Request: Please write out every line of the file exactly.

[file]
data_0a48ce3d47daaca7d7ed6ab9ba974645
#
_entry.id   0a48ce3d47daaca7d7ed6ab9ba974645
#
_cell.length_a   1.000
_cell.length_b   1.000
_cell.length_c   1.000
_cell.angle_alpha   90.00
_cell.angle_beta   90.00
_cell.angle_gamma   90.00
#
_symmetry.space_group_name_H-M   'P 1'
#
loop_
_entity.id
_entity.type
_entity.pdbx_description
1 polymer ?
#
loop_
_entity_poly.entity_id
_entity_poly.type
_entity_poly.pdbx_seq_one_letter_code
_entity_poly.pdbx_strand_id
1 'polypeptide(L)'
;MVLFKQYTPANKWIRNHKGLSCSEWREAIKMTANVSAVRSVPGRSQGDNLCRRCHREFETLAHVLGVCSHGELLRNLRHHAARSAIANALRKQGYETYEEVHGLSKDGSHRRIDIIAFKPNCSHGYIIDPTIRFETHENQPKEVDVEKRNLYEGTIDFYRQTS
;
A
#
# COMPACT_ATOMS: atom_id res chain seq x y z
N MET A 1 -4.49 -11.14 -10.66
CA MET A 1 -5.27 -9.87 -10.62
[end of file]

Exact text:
data_0a48ce3d47daaca7d7ed6ab9ba974645
#
_entry.id   0a48ce3d47daaca7d7ed6ab9ba974645
#
_cell.length_a   1.000
_cell.length_b   1.000
_cell.length_c   1.000
_cell.angle_alpha   90.00
_cell.angle_beta   90.00
_cell.angle_gamma   90.00
#
_symmetry.space_group_name_H-M   'P 1'
#
loop_
_entity.id
_entity.type
_entity.pdbx_description
1 polymer ?
#
loop_
_entity_poly.entity_id
_entity_poly.type
_entity_poly.pdbx_seq_one_letter_code
_entity_poly.pdbx_strand_id
1 'polypeptide(L)'
;MVLFKQYTPANKWIRNHKGLSCSEWREAIKMTANVSAVRSVPGRSQGDNLCRRCHREFETLAHVLGVCSHGELLRNLRHHAARSAIANALRKQGYETYEEVHGLSKDGSHRRIDIIAFKPNCSHGYIIDPTIRFETHENQPKEVDVEKRNLYEGTIDFYRQTS
;
A
#
# COMPACT_ATOMS: atom_id res chain seq x y z
N MET A 1 -4.49 -11.14 -10.66
CA MET A 1 -5.27 -9.87 -10.62